Greetz
    Beatnik
    ... Quidquid perl dictum sit, altum viditur.

      You might be interested in this node, where I discuss some tests I wrote that do exactly that :-)

Re: Documenting Methods/Subs
by Wysardry (Pilgrim) on Jan 11, 2003 at 01:15 UTC

    Initially my answer was going to be "It depends on the size and complexity of the code" but then I stopped and thought for a moment.

    If a program contains subroutines, then it is a fairly safe bet that it is big or complex enough to require comments. After all, very few people use a subroutine in a 3 line program. ;)

    If it doesn't all fit on my screen without scrolling, then adding comments provides visible breaks in the code making it easier to find a specific section.

    So basically I add at least one comment to each subroutine (stating what it does on a single line) to make it easier to spot if and when the program gets larger.

    If I used some really hairy code - or something just plain weird - I'll add more detail, though not to extremes.

    I find it makes life easier that way - especially if I have to edit the code several months later or decide to reuse that subroutine elsewhere.

Re: Documenting Methods/Subs
by jaa (Friar) on Jan 11, 2003 at 14:59 UTC

    My favourite 'Comment the d*mn code' experience happened a few years ago - a frustrated workmate swore loudly and vociferously complained that so-and-so never commented his code and that he was fed up with trying to figure out what it was meant to do!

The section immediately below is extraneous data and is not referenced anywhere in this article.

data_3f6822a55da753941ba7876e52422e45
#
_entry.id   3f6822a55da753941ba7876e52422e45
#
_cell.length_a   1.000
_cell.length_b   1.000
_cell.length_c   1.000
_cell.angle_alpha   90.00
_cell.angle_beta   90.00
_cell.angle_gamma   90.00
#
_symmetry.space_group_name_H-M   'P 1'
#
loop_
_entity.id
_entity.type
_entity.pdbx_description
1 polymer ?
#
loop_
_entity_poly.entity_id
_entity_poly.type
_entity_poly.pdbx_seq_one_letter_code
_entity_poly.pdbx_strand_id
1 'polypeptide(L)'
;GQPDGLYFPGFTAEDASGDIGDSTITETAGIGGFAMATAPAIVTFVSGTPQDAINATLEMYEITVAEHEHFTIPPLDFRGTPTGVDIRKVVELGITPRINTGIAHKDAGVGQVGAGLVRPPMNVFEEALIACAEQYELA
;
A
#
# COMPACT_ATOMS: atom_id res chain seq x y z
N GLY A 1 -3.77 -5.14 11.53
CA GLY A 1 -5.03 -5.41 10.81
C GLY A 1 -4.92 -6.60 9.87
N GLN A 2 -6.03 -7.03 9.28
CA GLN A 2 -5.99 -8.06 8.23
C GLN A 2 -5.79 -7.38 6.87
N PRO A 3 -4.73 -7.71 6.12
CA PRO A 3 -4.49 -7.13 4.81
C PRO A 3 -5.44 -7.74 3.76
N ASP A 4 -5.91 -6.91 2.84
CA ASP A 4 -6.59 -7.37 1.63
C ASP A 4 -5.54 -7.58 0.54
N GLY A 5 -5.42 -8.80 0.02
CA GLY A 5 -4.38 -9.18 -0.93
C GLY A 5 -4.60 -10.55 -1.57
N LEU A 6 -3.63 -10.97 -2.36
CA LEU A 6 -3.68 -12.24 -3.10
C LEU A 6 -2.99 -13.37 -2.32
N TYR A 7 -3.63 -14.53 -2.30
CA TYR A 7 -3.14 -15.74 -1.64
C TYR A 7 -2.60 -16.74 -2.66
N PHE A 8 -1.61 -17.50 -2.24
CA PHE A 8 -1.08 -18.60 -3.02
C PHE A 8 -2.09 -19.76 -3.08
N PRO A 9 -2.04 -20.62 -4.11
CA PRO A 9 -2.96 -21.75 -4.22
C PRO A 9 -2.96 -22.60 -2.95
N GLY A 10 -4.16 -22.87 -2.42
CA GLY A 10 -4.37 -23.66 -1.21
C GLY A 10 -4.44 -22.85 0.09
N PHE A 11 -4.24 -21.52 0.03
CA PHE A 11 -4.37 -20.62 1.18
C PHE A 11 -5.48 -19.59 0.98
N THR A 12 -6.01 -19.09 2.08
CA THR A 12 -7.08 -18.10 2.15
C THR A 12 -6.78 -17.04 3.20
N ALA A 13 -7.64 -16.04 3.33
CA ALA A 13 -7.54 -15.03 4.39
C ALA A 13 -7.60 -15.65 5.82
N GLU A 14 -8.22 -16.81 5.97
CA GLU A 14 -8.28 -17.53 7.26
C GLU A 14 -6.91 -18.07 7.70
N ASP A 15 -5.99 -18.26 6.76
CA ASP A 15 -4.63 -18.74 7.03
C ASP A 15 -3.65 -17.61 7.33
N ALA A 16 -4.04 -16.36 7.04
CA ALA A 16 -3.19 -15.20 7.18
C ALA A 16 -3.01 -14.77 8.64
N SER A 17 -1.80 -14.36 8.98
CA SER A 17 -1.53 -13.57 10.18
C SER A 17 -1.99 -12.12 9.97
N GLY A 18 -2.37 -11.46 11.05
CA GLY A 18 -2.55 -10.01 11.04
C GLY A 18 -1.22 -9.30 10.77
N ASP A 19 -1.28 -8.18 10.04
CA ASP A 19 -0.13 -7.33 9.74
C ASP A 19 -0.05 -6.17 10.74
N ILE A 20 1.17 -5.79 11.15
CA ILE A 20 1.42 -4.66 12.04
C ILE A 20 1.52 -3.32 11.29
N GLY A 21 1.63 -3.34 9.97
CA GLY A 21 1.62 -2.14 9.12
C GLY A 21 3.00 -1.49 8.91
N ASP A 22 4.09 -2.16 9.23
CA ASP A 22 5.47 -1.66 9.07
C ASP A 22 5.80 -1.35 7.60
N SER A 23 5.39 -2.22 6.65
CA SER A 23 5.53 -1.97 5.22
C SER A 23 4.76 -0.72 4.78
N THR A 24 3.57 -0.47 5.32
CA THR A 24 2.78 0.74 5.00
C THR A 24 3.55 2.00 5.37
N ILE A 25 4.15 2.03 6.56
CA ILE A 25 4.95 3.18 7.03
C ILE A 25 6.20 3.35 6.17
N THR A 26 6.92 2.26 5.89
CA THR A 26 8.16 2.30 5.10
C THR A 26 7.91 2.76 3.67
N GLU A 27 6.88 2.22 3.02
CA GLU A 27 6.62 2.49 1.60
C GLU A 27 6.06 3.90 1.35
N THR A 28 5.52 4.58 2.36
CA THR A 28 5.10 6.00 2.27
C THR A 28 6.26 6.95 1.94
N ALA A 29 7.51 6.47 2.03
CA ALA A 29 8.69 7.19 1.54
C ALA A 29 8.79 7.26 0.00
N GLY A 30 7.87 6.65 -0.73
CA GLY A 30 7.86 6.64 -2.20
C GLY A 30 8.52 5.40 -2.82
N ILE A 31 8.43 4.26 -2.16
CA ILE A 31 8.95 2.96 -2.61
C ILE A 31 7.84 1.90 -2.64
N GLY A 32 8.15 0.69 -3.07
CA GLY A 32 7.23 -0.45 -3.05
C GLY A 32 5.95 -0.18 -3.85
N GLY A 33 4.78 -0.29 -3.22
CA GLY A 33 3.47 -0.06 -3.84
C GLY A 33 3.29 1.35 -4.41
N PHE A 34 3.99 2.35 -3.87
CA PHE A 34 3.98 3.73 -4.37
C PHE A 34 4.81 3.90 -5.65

I walked over to look at the code over his shoulder, just as so-and-so sauntered across and said… 'Hit Page Down'

    There were about three screens of comment explaining what was going on, why, and what was going to come back - pretty clear and detailed.

    The angry chap harrumphed, and proceeded to read (slowly…) through the code, highlighting each line as he read down, to make it easier to see (he was a long tooth contractor…).

    'Well - ok! Sorry' he said when he reached the bottom. He then pressed the Enter key, replacing all those lovely comments with a blank line, and blithely proceeded to make his code modifications…

    We had finally figured out the answer to that song - 'Where have all the Comments Gone?'

Re: Documenting Methods/Subs
by Anonymous Monk on Jan 11, 2003 at 17:55 UTC
    The sad thing about the attitude on 'my code is self commenting' is that we use Perl for large complex projects and the code is going to live for many many years. Just because someone _thinks_ that their code is self commenting doesn't mean that they are correct.

    We are looking for another Perl developer and are issuing a code test, if there aren't any comments in the code we 1: ask why and 2: put the resume on the bottom of the pile.

    The primary reason is that a job interview (and the code that goes with it) should be the _best_ that you can do. I'll probably be the one tracking down your bug at midnight and uncommented code makes me very unhappy..

    (of course the 'you' in the above is not being directed to anyone specific)..

      Just because someone _thinks_ that their code is self commenting doesn't mean that they are correct.

      Just because somebody _thinks_ that their comment explains the code doesn't mean they are correct :-)